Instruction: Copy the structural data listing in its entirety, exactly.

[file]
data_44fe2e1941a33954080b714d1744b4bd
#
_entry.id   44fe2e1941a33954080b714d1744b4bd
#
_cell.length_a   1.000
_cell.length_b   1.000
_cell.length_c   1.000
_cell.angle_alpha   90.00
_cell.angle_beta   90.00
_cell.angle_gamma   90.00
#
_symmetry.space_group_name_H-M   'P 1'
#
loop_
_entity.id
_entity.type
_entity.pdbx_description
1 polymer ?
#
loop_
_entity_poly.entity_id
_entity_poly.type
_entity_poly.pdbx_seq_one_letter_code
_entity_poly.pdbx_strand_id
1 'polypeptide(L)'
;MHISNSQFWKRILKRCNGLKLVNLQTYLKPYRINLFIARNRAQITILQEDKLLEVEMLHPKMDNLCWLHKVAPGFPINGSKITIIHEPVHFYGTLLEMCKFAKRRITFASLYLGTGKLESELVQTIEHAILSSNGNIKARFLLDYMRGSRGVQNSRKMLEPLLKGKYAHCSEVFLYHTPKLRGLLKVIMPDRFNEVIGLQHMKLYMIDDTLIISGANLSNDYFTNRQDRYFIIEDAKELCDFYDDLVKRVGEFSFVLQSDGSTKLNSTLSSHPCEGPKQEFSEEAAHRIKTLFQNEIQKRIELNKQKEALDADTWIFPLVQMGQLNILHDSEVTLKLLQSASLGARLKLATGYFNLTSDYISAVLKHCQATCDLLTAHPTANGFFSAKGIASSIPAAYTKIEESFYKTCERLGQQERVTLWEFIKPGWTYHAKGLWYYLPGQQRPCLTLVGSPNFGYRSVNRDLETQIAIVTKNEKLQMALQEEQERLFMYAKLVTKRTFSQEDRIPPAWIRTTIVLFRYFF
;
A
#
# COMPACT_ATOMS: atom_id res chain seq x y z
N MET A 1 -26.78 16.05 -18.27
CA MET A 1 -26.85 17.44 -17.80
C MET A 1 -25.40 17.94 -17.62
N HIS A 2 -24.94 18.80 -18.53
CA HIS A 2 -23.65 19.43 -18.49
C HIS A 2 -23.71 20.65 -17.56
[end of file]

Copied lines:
data_44fe2e1941a33954080b714d1744b4bd
#
_entry.id   44fe2e1941a33954080b714d1744b4bd
#
_cell.length_a   1.000
_cell.length_b   1.000
_cell.length_c   1.000
_cell.angle_alpha   90.00
_cell.angle_beta   90.00
_cell.angle_gamma   90.00
#
_symmetry.space_group_name_H-M   'P 1'
#
loop_
_entity.id
_entity.type
_entity.pdbx_description
1 polymer ?
#
loop_
_entity_poly.entity_id
_entity_poly.type
_entity_poly.pdbx_seq_one_letter_code
_entity_poly.pdbx_strand_id
1 'polypeptide(L)'
;MHISNSQFWKRILKRCNGLKLVNLQTYLKPYRINLFIARNRAQITILQEDKLLEVEMLHPKMDNLCWLHKVAPGFPINGSKITIIHEPVHFYGTLLEMCKFAKRRITFASLYLGTGKLESELVQTIEHAILSSNGNIKARFLLDYMRGSRGVQNSRKMLEPLLKGKYAHCSEVFLYHTPKLRGLLKVIMPDRFNEVIGLQHMKLYMIDDTLIISGANLSNDYFTNRQDRYFIIEDAKELCDFYDDLVKRVGEFSFVLQSDGSTKLNSTLSSHPCEGPKQEFSEEAAHRIKTLFQNEIQKRIELNKQKEALDADTWIFPLVQMGQLNILHDSEVTLKLLQSASLGARLKLATGYFNLTSDYISAVLKHCQATCDLLTAHPTANGFFSAKGIASSIPAAYTKIEESFYKTCERLGQQERVTLWEFIKPGWTYHAKGLWYYLPGQQRPCLTLVGSPNFGYRSVNRDLETQIAIVTKNEKLQMALQEEQERLFMYAKLVTKRTFSQEDRIPPAWIRTTIVLFRYFF
;
A
#
# COMPACT_ATOMS: atom_id res chain seq x y z
N MET A 1 -26.78 16.05 -18.27
CA MET A 1 -26.85 17.44 -17.80
C MET A 1 -25.40 17.94 -17.62
N HIS A 2 -24.94 18.80 -18.53
CA HIS A 2 -23.65 19.43 -18.49
C HIS A 2 -23.71 20.65 -17.56